144: Barefoot Backpacking

Show Notes: Episode 144 Backpacking Barefoot

Today on the First 40 Miles, one of the best feelings after a long day of hiking is that moment when you unlace your boots and toss them next to your pack.  But have you ever thought about ditching your boots altogether?  We’ll share some benefits of lightening up and going more minimalist with your footwear—maybe even barefoot.  Then we’ll review a pair of shoes from Vibram that will practically gift wrap your feet in Japanese wrapping cloth.  Next, we’ll help you crack the code on how to find long, winding trails.


  • What is barefoot hiking? What’s the appeal?? Why even? Who does this??  How does one prepare for hiking without shoes–or with minimal shoes?
  • Barefoot can mean no shoes or minimal shoes
  • Concerned about injury, disease, modern uncalloused feet, cold
  • LNT benefits—from barefoot.org “Hiking barefoot causes virtually no trail erosion as a bare foot makes much less of an imprint than a booted foot–offering an environmentally sound choice for hiking.” from barefoot.org
  • Wholebody Barefoot by Katy Bowman
  • Shoes for barefoot hiking or running: Merrell Vapor 2, Xero Shoes, Vibram Five Fingers or the Furoshikis, Vivobarefoot, Aquasox
  • http://www.barefooters.org/barefoot-hiking-2/
  • “Feet were made for walking…That’s what they do. If they’re not used to walking on certain surfaces, they will soon adapt with practice.”
  • Tips for those interested in doing some barefoot hiking: http://www.unshod.org/ebbfhike/bfhik101.htm

Top 5 Benefits of Going Barefoot or Wearing Barefoot Shoes

It’s a full earth experience

  • If dirty doesn’t matter, then it’s fun to feel earth beneath your feet, even if just for part of the trail…
  • How many textures are on the trail?? Moss, dirt, mud, grass, sand, streams, even gravel or snow patches
  • It’s a luxury we rarely afford ourselves—however it’s a luxury that we have to earn.
  • Some prep is required if you want to walk barefoot: spend time outside of shoes, spend time on rough, uneven surfaces, toughen up your feet a little each day or even for short stretches on the trail.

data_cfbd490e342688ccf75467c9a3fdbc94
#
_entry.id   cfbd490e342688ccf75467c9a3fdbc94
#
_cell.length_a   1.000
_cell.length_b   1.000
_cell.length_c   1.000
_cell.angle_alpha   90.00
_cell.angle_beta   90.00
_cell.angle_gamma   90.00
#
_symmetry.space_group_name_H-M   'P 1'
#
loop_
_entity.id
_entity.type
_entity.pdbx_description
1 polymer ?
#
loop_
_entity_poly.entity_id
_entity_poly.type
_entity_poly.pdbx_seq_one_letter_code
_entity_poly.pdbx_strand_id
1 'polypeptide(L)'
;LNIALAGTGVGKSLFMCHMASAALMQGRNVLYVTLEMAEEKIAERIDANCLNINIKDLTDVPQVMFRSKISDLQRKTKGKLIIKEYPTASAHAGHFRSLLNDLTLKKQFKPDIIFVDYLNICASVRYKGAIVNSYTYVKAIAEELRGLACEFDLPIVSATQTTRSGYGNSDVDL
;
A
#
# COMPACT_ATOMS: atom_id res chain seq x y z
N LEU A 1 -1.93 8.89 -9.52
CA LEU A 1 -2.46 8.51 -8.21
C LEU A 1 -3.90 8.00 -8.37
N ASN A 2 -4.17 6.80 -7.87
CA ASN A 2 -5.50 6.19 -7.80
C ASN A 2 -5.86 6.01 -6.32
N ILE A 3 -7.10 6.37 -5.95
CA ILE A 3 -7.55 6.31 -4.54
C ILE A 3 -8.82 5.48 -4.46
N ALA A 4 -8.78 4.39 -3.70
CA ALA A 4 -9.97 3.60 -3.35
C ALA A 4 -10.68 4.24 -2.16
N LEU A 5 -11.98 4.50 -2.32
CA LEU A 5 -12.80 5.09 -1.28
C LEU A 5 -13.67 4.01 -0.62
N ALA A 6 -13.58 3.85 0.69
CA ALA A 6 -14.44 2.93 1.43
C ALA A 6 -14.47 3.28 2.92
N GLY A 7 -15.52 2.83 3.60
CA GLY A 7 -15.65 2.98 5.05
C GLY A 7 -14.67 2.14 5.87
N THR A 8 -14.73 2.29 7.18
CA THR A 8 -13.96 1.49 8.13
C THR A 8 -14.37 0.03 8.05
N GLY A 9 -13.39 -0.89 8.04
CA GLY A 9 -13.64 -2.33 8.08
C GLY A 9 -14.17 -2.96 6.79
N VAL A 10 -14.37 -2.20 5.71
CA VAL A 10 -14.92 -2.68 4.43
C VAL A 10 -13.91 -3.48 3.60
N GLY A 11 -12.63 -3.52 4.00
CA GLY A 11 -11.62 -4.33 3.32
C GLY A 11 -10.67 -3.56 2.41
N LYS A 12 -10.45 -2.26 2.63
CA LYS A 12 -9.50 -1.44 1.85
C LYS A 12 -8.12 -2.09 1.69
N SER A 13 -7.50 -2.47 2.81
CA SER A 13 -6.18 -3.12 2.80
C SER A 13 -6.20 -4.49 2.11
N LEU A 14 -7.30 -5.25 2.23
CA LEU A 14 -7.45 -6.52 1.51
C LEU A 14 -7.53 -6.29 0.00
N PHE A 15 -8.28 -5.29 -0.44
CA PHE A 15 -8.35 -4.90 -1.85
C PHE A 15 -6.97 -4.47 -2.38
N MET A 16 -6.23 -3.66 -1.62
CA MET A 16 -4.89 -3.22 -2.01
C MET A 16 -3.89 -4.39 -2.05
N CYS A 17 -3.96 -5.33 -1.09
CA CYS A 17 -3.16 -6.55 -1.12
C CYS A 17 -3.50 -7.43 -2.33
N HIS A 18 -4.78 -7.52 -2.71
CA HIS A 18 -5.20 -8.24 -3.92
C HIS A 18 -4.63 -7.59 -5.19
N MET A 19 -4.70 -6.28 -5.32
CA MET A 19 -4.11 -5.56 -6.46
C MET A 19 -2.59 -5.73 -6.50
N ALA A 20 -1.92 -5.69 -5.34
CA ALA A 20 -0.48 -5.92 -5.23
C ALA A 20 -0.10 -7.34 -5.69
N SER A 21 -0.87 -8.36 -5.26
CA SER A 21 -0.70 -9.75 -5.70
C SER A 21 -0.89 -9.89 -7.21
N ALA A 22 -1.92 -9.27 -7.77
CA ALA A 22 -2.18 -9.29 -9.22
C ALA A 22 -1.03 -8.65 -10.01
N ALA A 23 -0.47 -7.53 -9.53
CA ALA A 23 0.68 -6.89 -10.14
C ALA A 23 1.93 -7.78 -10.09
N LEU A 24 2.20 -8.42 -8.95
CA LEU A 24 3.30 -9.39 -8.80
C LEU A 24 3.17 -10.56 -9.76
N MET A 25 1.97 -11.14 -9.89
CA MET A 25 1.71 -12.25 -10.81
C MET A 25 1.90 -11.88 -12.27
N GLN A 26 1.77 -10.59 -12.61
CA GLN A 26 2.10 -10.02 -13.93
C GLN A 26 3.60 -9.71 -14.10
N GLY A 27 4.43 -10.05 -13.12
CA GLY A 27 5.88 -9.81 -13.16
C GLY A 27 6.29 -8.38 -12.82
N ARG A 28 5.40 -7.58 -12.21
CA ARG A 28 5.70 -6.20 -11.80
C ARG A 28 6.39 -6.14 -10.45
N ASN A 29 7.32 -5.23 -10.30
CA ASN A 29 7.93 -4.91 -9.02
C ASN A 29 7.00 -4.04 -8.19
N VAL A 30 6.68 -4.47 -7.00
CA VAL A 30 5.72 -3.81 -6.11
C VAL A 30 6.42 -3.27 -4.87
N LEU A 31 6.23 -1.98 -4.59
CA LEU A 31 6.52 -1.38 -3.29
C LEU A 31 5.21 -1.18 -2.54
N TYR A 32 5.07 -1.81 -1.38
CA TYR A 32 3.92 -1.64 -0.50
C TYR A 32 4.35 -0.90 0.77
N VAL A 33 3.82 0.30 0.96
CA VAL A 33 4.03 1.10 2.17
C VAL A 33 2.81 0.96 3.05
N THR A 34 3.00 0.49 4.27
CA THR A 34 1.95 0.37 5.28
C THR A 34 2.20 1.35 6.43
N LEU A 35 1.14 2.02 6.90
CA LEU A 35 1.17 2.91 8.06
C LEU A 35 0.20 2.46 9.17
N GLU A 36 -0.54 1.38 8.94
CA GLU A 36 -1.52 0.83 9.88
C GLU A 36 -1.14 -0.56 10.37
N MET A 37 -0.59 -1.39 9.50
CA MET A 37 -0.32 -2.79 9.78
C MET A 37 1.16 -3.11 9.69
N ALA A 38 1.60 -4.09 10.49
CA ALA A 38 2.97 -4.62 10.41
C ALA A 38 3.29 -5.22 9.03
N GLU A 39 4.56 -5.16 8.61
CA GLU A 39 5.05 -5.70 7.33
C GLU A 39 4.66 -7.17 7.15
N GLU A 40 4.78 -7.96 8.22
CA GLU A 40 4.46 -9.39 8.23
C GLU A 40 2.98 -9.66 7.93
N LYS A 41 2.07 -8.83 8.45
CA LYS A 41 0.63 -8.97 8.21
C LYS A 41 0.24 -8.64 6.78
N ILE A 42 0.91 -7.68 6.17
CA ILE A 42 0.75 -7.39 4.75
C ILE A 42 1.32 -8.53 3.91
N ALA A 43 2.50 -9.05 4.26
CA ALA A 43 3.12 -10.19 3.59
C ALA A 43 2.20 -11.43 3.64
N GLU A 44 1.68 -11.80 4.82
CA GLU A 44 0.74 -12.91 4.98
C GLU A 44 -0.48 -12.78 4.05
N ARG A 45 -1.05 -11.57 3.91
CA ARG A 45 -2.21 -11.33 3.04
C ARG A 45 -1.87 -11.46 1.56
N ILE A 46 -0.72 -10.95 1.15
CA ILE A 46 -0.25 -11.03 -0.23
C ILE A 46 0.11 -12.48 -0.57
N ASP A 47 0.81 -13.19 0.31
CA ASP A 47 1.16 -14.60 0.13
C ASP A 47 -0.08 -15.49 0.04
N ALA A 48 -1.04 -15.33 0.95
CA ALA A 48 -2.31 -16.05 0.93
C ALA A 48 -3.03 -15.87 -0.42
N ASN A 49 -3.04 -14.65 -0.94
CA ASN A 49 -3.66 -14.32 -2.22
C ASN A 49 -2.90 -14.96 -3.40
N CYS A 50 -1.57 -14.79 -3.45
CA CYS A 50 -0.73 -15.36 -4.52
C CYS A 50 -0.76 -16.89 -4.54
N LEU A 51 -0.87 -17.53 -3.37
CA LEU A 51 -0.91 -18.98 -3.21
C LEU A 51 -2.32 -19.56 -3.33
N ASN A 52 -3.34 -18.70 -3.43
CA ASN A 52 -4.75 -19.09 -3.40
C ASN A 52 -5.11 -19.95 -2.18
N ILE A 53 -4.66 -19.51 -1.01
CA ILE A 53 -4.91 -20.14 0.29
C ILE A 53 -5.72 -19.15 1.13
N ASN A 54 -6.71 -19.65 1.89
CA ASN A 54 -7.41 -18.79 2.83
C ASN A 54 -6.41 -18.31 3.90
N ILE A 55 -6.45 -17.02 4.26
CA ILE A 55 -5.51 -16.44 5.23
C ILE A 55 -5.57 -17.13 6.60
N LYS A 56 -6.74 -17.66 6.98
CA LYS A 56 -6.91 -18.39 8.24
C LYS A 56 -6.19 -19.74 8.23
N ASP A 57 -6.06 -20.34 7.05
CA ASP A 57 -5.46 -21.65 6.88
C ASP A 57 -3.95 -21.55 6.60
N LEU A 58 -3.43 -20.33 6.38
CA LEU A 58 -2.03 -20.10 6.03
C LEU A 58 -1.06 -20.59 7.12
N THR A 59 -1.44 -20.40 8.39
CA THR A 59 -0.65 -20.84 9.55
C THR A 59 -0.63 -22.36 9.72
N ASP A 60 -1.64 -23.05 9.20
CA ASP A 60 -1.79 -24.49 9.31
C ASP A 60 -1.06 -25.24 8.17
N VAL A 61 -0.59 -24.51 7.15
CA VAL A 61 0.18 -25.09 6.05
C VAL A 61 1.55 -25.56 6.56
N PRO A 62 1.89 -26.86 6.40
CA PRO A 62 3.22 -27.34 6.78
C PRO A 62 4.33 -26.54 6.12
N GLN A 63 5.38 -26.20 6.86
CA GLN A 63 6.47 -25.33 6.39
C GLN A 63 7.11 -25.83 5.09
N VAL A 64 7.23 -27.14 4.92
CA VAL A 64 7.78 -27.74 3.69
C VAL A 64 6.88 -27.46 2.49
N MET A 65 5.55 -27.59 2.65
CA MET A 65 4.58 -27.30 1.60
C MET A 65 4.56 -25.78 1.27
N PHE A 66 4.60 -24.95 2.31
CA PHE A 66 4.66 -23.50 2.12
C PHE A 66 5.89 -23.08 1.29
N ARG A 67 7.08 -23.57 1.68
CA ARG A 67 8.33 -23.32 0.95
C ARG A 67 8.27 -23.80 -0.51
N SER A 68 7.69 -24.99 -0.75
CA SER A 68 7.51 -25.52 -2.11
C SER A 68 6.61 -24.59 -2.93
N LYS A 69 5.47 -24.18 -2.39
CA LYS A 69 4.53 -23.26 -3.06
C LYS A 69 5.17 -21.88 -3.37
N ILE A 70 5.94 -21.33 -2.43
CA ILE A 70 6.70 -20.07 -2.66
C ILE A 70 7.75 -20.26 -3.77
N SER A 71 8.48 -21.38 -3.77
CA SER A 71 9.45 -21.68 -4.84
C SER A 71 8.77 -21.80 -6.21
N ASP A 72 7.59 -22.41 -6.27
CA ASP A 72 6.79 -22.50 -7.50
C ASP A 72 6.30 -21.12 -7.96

Barefoot hiking is a full-body experience

  • From the top of your head to the tips of your toes–every muscle and joint in between will be responding to information received from the feet.
  • Your eyes will be watching to good places to step, your brain will be processing information from the feet, and the rest of your body will be rolling, pitching and yawing to ensure that you stay upright and balanced.
  • Because you’re getting more information from the ground, your balance, stability and posture should improve

Less weight

  • Every pound on your feet is like five pound on your back—that’s science!
  • Going barefoot or wearing barefoot shoes have features that allow your feet to move
  • When your feet move, you get loads of information from them
  • Shoes should be flexible, thin, and fully attached to your foot
  • A hard stand on flip flops


  • There’s something magical that happens when we connect more directly with nature—and it’s rejuvenating and exhilarating
  • There are even studies that claim that walking directly on the earth’s surface does something electrical to us…They call it “earthing” or “grounding”
  • https://www.ncbi.nlm.nih.gov/pubmed/22291721
  • Doesn’t really matter what it’s called—there are some sensations that are just made for the feet to experience. Warm sand, squishy mud, the feel of moss under your feet, stepping on a pile of matted pine needles.  This is stuff that you’d never experience if you kept your socks and shoes on 24/7.

Barefoot hiking can strengthen your feet

  • No heel lift may reduce injuries and allows the calf muscles and Achilles tendon to stretch and lengthen
  • Helps you to develop a more natural gait, which strengthens foot muscles, ligaments and tendons
  • Trail running: Let the ball of the foot be a shock absorber; instead of a heel strike that acts like a brake

At worst, barefoot hiking could give you some tender soles, and maybe some cuts, punctures or bruising—maybe even parasites, but probably not.  However, if you look at the benefits, it’s a fairly low risk way to intensify your trail time and have a completely unique and enriching experience as you connect directly with the earth’s surface.

SUMMIT Gear Review™: Vibram Furoshiki Wrap Shoes


  • Inspiration from Japanese tradition of wrapping, carrying and holding objects in cloth.
  • Vibram soles
  • Thin stretchy material which has ribing on it to give some structure and design
  • Tabs wrap across each side of the foot and attach with Velcro
  • No laces
  • Low density Vibram outsole for weight reduction.


  • Foot is completely covered—no place for rocks and grit to get in
  • Great water shoes


  • 9 ounces


  • Hand wash, air dry


  • $110


  • Fit a wide variety of foot sizes, however make sure that the pair you order is long enough
  • Comfortable if you’re used to going barefoot
  • Very flexible sole
  • Look weird to most people, but I think most backpackers are pretty much over the looking weird thing. The have a fun, bright, unique look.

Backpack Hack of the Week™:  Long Distance Trails in the United States

Trail Wisdom

“And forget not that the Earth delights to feel your bare feet and the winds long to play with your hair.”  —Kahlil Gibran